“Think back to the first time you saw the Internet. Not just saw it, but really got it. That ‘oh wow’ moment when you realized how important this could be. It doesn’t matter if it was last decade or last week. We want that story.”
Then I had a talk with my multimedia professor. (Shut up. It’s what it was called back then.) He was moving on to a job in San Francisco, and they were looking to hire a whole slew of “Web Designers”. He thought that I showed potential learning new things quickly and might be able to transition to this brand-new field.
I had been on the internet (well, AOL) before, so it sounded kinda cool. My friend Jovino had hooked me up with a shoebox-sized 2400 BPS modem and an AOL 1.o CD (which, by the way, I have kept to frame for my office one day), and I spent pretty much every waking hour I wasn’t working or in school on it, smoking cartons of cigarettes and guzzling Big Gulps all night long while downloading free fonts, talking design history with students in other time zones, reading John Styn’s Prehensile Tales and piling up $200/mo bills. (Internet history tidbit: AOL used to be like a taxi—the meter kept clicking as long as you were on. Some nights, when I was downloading a huge 500k file, I would set my alarm so I could wake up and turn the computer off at 4am so I didn’t keep racking up charges).
It was cool, but hadn’t changed my life or anything (yet). I didn’t really go to “Web Pages” other than John’s and mainly stayed in the gated enclave of AOL most of the time. I hadn’t even touched the copy of Adobe Page Mill I’d won at the last AIGA event I’d gone to. It was mainly a way to exchange snarky repartee with other people like you.
So I asked my current paramour (who, luckily enough, is still sitting beside me on the sofa drinking her coffee and looking just as cute) if she was down for a week in SF, my treat, so I could go on this job interview and see what this “Web Designer” thing was all about. She said yes, we hopped a plane with 3/4 of my entire wardrobe and I went on my first official job interview.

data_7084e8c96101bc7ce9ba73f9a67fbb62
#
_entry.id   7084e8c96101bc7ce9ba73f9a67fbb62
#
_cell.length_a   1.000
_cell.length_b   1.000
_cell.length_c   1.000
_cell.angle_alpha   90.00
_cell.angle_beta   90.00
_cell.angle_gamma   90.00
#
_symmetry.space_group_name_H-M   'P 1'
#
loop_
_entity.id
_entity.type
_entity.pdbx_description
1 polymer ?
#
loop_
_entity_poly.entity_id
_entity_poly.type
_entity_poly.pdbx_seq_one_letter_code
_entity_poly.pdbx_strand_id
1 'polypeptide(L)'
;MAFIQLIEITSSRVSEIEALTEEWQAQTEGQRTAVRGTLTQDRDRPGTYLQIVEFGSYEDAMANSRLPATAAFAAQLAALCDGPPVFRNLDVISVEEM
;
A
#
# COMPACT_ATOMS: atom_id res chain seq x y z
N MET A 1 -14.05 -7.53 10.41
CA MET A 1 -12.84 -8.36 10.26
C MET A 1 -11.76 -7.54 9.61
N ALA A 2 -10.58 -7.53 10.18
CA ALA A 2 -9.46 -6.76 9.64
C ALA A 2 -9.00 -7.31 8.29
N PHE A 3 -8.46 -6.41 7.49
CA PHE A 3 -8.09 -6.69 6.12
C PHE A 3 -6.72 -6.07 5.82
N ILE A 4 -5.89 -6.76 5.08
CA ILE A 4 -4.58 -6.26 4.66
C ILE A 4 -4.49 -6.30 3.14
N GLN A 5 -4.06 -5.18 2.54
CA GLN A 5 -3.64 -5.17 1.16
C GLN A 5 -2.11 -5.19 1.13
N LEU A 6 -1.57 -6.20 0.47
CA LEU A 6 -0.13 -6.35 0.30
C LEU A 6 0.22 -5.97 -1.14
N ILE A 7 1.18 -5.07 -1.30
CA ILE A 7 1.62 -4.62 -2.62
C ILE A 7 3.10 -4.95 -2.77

I showed up at the building, hopped in the elevator, and hit the button for my floor. The elevator started rising, and this weird glow started surrounding me about halfway up. Everything in the box just took on this frantic, creepy, almost fleshy pink tinge. Then the doors opened up, and I could see why. The entire wall facing the bank of elevators was painted a throbbing neon pink. You see, my professor, who was starting a job at Wired Magazine, thought I might be a good fit for this new venture they were going into called HotWired. COOOOOOOOOOL!
I don’t remember much of the interview—my jaw was on my chest pretty much the whole time, and I’m sure I looked like a total idiot, because all I could verbalize where things like “WOAH!” and “WOW!” and “AWESOME!” The guy interviewing me showed me the site they were launching, and it was like something just clicked inside me. It was my first internet “A-ha!” moment, really. This stuff here–this was a revolution. It was just waiting for people to come along and mold it into what it could be. And I really, really, REALLY wanted to be one of them. In one moment, the course of my entire career had changed. I wanted a job that would let me help figure out what this whole new untouched medium was going to be. I wanted to do what they were doing, and I wanted to start RIGHT NOW!
Unfortunately, even though there were only about 10 html tags at the time, I didn’t know a single one of them, so I didn’t get the job. And I didn’t get to work with Derek, who was one of the driving forces behind that site. I also didn’t go to ArtCenter. I took my CD portfolio and convinced a local skateboard company that I could learn HTML fast enough to help build their website. And I followed every single article on WebMonkey, where Derek and the rest of the crew taught me about everything from animated GIFs to frames to nested tables.
So here I am, over 15 years later, still as stoked as ever to be working on the internet. To see the promise of some of the things we dreamed about back in the day come to fruition because of the people you followed is amazing. Web typography amazes me every day–and it’s all thanks to another WebMonkey. The concept of Responsive Design makes me a little gooey inside (oh, media queries, how I can not wait to learn more about you!) I still look to Zeldman’s many sites for advice and inspiration.
Bottom line, I still can’t wait to see what’s next. That first internet moment repeats itself over and over for me as this field has invented and reinvented itself. It’s unpredictable, your skillset need constant updating, and a 12 hour day is a short one, but I still can’t imagine doing or being anything other than what that day turned me into–a web designer.